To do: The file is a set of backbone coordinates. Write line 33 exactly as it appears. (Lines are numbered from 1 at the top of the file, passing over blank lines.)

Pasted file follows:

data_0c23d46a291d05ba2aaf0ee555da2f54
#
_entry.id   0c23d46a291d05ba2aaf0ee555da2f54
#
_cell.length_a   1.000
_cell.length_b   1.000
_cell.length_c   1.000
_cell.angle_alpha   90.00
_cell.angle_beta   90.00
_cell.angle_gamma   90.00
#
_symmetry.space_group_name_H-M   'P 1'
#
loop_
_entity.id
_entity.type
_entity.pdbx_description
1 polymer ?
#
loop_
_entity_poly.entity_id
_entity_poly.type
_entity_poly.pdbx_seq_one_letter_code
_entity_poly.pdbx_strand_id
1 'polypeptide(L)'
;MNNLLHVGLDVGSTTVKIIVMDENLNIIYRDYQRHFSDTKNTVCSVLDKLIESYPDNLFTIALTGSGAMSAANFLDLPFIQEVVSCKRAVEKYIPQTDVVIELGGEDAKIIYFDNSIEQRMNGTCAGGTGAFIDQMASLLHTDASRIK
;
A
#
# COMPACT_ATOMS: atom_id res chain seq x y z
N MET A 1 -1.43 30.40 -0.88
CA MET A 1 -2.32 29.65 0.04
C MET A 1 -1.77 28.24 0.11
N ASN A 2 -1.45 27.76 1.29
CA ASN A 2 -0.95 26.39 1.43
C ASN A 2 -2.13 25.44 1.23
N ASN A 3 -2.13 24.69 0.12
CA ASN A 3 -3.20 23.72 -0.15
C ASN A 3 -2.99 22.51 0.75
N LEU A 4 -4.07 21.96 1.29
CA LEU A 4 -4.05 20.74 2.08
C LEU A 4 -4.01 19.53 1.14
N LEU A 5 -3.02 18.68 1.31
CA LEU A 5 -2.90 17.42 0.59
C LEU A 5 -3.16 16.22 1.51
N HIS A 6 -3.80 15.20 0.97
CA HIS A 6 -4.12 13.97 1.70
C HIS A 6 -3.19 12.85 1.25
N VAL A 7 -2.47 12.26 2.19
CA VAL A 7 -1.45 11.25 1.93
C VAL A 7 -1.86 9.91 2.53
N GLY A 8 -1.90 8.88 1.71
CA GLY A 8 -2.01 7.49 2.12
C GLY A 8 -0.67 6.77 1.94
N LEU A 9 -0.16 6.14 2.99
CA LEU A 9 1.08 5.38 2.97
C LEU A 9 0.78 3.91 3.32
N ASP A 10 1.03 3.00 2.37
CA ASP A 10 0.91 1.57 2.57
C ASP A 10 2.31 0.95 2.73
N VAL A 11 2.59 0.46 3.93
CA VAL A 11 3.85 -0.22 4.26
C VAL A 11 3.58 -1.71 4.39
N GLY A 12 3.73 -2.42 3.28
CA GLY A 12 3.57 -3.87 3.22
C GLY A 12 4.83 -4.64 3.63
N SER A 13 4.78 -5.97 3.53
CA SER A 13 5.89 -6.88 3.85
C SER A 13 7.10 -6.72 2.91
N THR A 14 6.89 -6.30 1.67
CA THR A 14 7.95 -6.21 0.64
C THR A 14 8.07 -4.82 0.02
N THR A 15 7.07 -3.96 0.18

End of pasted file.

C MET A 1 -1.77 28.24 0.11